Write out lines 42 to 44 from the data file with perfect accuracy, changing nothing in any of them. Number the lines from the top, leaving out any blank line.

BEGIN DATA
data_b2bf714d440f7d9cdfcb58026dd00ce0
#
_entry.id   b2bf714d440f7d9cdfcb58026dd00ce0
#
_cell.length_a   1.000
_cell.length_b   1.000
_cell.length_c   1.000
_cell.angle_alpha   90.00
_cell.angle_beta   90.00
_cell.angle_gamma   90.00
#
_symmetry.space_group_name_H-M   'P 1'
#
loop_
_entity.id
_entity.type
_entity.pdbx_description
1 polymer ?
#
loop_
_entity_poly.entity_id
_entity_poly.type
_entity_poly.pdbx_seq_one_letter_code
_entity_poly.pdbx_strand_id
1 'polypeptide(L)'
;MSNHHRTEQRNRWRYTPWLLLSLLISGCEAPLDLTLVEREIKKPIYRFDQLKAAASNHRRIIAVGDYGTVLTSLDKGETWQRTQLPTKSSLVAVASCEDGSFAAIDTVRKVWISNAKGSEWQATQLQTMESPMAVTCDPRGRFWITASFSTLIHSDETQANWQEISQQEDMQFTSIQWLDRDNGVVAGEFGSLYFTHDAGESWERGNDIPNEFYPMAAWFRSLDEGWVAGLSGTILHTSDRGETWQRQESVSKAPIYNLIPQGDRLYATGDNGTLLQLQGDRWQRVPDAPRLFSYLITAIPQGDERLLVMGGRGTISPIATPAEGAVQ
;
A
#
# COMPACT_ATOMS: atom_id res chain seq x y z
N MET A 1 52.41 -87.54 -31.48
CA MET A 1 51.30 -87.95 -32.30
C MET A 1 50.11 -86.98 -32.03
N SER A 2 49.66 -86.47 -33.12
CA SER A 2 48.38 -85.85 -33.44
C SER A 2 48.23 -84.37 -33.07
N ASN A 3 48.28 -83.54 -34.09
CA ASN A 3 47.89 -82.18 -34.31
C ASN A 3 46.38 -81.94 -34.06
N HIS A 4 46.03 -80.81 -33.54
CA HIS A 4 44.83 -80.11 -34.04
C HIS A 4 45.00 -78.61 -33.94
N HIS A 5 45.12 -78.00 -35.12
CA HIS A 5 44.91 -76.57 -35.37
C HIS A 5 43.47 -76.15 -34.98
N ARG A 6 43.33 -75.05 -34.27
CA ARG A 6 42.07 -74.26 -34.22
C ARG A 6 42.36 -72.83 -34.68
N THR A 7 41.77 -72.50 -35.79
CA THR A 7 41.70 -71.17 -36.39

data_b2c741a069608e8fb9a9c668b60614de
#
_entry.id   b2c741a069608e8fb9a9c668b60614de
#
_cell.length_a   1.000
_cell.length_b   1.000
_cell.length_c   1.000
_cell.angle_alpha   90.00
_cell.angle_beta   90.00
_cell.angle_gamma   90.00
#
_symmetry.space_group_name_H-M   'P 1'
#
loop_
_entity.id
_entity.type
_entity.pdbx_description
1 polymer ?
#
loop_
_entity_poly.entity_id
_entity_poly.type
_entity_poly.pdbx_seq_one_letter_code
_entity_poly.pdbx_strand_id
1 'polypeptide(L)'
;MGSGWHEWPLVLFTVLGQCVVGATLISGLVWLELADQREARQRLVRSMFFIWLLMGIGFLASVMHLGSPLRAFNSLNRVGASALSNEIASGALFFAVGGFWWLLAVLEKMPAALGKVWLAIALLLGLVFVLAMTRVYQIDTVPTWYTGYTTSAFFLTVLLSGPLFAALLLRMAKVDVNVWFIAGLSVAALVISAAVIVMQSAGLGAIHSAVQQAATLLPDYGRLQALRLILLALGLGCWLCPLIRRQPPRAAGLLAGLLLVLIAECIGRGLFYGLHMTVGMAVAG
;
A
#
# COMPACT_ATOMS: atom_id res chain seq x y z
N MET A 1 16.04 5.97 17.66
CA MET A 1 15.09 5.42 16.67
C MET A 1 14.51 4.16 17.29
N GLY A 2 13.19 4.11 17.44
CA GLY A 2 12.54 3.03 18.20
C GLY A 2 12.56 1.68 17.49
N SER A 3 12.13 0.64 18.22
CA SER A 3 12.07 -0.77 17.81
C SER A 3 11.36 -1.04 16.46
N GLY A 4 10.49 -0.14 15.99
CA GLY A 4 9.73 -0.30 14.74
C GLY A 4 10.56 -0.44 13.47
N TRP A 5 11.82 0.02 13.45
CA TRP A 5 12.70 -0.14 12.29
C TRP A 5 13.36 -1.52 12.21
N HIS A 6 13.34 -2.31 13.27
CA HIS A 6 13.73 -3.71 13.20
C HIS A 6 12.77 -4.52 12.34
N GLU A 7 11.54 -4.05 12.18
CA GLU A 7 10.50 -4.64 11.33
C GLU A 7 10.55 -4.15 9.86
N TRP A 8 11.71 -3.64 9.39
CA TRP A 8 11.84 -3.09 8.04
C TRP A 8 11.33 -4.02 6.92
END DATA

C HIS A 4 45.00 -78.61 -33.94
N HIS A 5 45.12 -78.00 -35.12
CA HIS A 5 44.91 -76.57 -35.37